Planetary motion perseveres as Jupiter and Saturn entertain the evening crowd, and Venus provides morning pageantry. But in the not-too-distant summer, astronomy aficionados will prepare for August’s American-style total solar eclipse .

As the sun sets in the west now, catch Jupiter in the southwest at negative second magnitude. Early in July, the giant planet sets around 1 a.m., and late in the month, it sets after 11 p.m. The young moon scoots over Jupiter on July 28 in the western heavens after sundown.

Saturn hangs high in the south-southeast after dusk, at zero magnitude, which is bright enough to see for city dwellers. Find the fattening moon sliding over the star AntaresMars’ visual doppelganger — on July 5, and on the next night, the portly moon bellies up close to Saturn. The ringed planet hangs in the southern sky for most of July in the constellation Ophiuchus, setting generally a few hours before sunrise. NASA’s long Cassini mission will crash into Saturn for a “grand finale” on Sept. 15.

If you’re vacationing at an East Coast beach this month, you’ll catch Venus easily, as the brilliant planet rules the morning sky before sunrise. The spirited planet — bright at negative fourth magnitude — rises around 3 a.m. now, according to the U.S. Naval Observatory, and the sun rises before 6 a.m., so you can glimpse a pre-dawn show.

Throughout the month, Venus and the star Aldebaran dance a tango.

This week as you look east, Venus is far above Aldebaran, which is closer to the horizon. On July 20, see the sliver of a last quarter, crescent moon close to Venus.

Mars returns in September as the Red Planet takes a summer sabbatical in the sun’s glare. Earth reaches aphelion July 3, the most distant spot on its imperfect, annual orbit around the sun.

A total solar eclipse occurs
Aug. 21, when a narrow band of shadow — the moon blocks light from the sun — makes its way from northern Oregon via Wyoming, Missouri, Illinois and other states, only to exit through South Carolina. Eclipse enthusiasts no doubt will jam into that 73-mile band to catch totality. The rest of the United States will see varying conditions of a partial solar eclipse.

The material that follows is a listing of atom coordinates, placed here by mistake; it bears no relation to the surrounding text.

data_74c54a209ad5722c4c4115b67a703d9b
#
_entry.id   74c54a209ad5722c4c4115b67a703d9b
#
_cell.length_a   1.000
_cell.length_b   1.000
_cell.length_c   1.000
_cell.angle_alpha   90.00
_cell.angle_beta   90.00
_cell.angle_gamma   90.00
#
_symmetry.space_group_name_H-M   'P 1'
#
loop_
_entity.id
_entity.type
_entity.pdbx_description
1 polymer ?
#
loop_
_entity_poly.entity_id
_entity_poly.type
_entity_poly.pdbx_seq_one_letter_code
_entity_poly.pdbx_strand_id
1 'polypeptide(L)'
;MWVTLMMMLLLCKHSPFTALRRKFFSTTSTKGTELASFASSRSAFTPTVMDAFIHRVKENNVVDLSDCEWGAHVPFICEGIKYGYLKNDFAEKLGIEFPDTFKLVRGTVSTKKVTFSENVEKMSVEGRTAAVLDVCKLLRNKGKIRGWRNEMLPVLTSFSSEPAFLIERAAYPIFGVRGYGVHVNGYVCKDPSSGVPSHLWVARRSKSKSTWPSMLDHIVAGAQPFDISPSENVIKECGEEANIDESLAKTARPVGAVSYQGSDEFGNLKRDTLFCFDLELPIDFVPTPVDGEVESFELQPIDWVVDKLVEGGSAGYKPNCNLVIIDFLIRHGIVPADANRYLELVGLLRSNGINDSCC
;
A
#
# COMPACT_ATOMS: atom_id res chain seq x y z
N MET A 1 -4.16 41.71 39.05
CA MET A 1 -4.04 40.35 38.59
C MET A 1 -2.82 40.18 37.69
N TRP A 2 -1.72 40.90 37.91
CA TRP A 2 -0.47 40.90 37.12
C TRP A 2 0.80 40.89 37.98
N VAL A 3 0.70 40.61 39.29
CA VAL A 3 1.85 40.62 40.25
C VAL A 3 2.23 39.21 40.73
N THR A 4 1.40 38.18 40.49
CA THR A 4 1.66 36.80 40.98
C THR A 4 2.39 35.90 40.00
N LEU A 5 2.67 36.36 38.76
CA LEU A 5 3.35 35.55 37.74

Eclipse Web resources include greatamericaneclipse.com and NASA’s eclipse2017.nasa.gov, which offers scientific information and interactive maps for feature events. The Naval Observatory has a website that provides local eclipse circumstances throughout the United States. You should also know about eye safety. Protect your eyes, as looking into the sun can make you blind.

Down-to-Earth Events:

● July 3 — Dream no longer about midsummer nights. Find heavenly reality with the “Stars Tonight” presentation at the David M. Brown Planetarium,
1426 N. Quincy St., Arlington, adjacent to Washington-Lee High School. 7:30 p.m. $3. friendsoftheplanetarium.org.

● July 5 “Kiloscopes!” a talk by astronomer Brian Hicks, on the elaborate and powerful telescopes of the future. At the University of Maryland’s Observatory, College Park. Weather permitting, wander the cosmos through today’s telescopes afterward. 9 p.m. astro.umd.edu/openhouse.

● July 8 — In anticipation of the total solar eclipse across America on Aug. 21, learn all about solar eclipses through hands-on activities and other exhibits. At the National Air and Space Museum on the Mall. 10 a.m.-3 p.m. airandspace.si.edu.

● July 15 — The National Air and Space Museum’s Steven F. Udvar-Hazy Center, Chantilly, offers a fun day of hands-on learning about eclipses, similar to the museum’s July 8 event in Washington. Parking $15.
10 a.m.-3 p.m. airandspace.si.edu.

● July 18 — “Remembering John Glenn: The Man and the Legend,” with former Arkansas senator David Pryor, former astronaut Kathryn Sullivan, the museum’s Lindbergh Chair in Aerospace History; and journalist Bob Schieffer as panelists. At the Lockheed Martin Imax Theater, National Air and Space Museum.
8 p.m. For tickets: airandspace.si.edu. See it live online: goo.gl/FXs3cu.

● July 20 — “Alien Atmospheres Near and Far,” a talk by astronomer Ashlee Wilkins, an exoplanet expert. At the University of Maryland’s Observatory, College Park. View the night sky through telescopes afterward, weather permitting. 9 p.m. astro.umd.edu/openhouse.

● July 21 — Rock the red rocky planet. Celebrate Mars Day. While our neighboring planet hides in the sun’s glare until September, learn about the planet through hands-on activities. National Air and Space Museum, the Mall.
10 a.m.-3 p.m. airandspace.si.edu.